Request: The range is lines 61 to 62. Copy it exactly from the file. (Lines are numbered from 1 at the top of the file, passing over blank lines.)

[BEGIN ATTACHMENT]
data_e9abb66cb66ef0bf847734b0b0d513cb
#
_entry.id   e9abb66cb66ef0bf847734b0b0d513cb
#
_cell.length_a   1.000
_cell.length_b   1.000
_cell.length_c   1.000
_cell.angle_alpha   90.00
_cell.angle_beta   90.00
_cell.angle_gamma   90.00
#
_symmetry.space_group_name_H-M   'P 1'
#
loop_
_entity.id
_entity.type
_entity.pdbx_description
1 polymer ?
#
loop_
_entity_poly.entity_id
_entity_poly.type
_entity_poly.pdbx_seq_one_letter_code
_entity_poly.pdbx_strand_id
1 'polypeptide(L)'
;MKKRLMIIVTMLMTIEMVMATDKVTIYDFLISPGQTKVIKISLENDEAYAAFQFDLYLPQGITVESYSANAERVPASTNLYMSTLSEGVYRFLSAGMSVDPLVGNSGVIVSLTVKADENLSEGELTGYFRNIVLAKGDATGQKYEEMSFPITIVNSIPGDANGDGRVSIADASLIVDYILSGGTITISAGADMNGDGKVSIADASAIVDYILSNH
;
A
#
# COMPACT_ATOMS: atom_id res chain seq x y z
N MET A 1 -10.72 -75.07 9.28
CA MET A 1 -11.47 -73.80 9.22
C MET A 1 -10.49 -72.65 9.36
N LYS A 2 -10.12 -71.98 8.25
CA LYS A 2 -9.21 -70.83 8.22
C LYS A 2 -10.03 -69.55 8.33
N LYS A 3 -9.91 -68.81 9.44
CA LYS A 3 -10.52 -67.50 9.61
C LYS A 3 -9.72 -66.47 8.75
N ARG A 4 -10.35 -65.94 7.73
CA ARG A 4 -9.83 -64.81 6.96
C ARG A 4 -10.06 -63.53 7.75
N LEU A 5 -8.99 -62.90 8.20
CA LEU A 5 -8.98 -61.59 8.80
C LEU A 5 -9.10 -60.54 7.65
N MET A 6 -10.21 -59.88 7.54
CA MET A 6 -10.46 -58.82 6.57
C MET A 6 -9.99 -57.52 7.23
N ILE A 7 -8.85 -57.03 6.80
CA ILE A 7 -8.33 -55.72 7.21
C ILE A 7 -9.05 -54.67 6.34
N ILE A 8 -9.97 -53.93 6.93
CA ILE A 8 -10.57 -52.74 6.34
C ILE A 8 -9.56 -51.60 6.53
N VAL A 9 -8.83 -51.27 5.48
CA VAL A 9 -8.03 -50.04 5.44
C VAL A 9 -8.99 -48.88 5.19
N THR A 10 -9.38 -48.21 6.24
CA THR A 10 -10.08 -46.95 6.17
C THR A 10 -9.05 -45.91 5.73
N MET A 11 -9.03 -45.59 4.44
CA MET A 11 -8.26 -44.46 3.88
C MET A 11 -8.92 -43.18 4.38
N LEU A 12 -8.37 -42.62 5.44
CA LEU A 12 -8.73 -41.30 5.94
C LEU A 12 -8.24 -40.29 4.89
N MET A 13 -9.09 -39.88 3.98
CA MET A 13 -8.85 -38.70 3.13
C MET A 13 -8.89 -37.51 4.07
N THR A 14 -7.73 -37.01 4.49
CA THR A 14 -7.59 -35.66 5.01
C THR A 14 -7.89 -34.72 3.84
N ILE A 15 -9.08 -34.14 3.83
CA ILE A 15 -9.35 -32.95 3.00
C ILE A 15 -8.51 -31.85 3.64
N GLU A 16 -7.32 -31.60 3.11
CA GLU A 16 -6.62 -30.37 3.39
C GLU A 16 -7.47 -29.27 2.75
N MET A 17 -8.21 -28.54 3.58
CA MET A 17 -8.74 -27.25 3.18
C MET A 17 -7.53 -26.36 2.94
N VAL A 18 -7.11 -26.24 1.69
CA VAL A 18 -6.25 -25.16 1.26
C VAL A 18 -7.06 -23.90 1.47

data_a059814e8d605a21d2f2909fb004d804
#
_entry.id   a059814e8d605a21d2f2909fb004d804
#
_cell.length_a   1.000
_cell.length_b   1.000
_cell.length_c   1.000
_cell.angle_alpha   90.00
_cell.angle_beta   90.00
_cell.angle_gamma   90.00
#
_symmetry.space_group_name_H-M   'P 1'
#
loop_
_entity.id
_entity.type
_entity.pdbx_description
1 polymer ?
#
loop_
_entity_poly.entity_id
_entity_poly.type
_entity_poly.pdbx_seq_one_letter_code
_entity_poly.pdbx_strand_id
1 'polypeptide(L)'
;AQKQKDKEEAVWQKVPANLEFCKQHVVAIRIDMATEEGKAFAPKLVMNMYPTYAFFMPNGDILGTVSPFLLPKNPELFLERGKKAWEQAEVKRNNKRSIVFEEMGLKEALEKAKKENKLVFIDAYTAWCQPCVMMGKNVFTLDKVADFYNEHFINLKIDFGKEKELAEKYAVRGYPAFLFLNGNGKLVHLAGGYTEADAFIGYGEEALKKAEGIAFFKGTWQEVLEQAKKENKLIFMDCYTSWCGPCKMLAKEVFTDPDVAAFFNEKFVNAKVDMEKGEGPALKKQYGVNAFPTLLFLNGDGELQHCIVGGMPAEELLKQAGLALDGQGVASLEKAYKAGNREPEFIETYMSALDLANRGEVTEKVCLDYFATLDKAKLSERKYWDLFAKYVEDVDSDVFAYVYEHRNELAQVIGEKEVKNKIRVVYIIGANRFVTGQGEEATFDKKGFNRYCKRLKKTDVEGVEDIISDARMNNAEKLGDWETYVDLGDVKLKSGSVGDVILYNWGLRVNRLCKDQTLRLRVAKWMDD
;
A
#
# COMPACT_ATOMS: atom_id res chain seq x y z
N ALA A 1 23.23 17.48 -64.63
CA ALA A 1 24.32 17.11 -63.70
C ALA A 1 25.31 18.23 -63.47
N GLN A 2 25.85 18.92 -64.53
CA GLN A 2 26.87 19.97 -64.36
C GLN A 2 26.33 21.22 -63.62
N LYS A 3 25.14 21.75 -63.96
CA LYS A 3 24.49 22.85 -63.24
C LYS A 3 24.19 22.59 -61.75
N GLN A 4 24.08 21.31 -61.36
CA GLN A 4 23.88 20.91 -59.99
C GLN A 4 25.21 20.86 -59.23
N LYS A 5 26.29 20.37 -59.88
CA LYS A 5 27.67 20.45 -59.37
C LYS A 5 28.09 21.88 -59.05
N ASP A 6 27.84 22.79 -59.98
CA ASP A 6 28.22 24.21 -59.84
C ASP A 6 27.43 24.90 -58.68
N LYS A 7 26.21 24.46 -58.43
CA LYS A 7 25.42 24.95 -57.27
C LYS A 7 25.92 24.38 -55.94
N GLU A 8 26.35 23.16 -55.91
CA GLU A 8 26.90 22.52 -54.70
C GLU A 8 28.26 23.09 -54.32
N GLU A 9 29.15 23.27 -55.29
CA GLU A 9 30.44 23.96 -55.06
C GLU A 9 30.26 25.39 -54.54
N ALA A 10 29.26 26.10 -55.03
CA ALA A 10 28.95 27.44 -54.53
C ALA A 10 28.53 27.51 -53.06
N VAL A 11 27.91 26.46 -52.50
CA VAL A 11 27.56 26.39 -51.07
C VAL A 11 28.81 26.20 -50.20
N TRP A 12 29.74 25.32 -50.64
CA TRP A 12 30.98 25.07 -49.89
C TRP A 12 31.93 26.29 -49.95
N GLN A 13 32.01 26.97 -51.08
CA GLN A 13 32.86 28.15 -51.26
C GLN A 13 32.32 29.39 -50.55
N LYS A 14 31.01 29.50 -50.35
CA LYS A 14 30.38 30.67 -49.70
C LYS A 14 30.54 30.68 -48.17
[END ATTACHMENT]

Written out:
N MET A 11 -9.03 -45.59 4.44
CA MET A 11 -8.26 -44.46 3.88